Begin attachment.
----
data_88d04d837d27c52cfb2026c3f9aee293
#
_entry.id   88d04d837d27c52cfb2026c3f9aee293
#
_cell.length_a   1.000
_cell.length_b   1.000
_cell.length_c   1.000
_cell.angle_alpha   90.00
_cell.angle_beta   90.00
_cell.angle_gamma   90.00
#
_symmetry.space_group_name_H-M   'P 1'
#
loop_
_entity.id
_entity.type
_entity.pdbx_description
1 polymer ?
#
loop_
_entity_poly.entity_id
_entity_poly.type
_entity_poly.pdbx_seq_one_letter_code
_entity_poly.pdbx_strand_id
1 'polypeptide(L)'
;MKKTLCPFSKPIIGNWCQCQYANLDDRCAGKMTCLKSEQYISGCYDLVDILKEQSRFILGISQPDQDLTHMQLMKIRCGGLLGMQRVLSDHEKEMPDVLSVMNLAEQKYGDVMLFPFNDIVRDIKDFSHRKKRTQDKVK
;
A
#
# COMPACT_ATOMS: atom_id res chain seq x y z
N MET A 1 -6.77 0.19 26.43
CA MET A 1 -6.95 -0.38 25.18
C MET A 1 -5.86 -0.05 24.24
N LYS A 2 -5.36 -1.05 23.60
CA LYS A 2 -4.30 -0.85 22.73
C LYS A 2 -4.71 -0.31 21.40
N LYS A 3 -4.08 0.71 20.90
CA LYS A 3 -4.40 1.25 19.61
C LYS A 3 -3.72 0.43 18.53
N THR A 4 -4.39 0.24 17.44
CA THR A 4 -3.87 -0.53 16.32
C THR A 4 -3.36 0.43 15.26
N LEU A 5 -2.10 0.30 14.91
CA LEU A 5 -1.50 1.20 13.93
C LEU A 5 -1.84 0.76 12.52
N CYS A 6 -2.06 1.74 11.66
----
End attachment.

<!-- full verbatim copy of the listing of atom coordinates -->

data_88d04d837d27c52cfb2026c3f9aee293
#
_entry.id   88d04d837d27c52cfb2026c3f9aee293
#
_cell.length_a   1.000
_cell.length_b   1.000
_cell.length_c   1.000
_cell.angle_alpha   90.00
_cell.angle_beta   90.00
_cell.angle_gamma   90.00
#
_symmetry.space_group_name_H-M   'P 1'
#
loop_
_entity.id
_entity.type
_entity.pdbx_description
1 polymer ?
#
loop_
_entity_poly.entity_id
_entity_poly.type
_entity_poly.pdbx_seq_one_letter_code
_entity_poly.pdbx_strand_id
1 'polypeptide(L)'
;MKKTLCPFSKPIIGNWCQCQYANLDDRCAGKMTCLKSEQYISGCYDLVDILKEQSRFILGISQPDQDLTHMQLMKIRCGGLLGMQRVLSDHEKEMPDVLSVMNLAEQKYGDVMLFPFNDIVRDIKDFSHRKKRTQDKVK
;
A
#
# COMPACT_ATOMS: atom_id res chain seq x y z
N MET A 1 -6.77 0.19 26.43
CA MET A 1 -6.95 -0.38 25.18
C MET A 1 -5.86 -0.05 24.24
N LYS A 2 -5.36 -1.05 23.60
CA LYS A 2 -4.30 -0.85 22.73
C LYS A 2 -4.71 -0.31 21.40
N LYS A 3 -4.08 0.71 20.90
CA LYS A 3 -4.40 1.25 19.61
C LYS A 3 -3.72 0.43 18.53
N THR A 4 -4.39 0.24 17.44
CA THR A 4 -3.87 -0.53 16.32
C THR A 4 -3.36 0.43 15.26
N LEU A 5 -2.10 0.30 14.91
CA LEU A 5 -1.50 1.20 13.93
C LEU A 5 -1.84 0.76 12.52
N CYS A 6 -2.06 1.74 11.66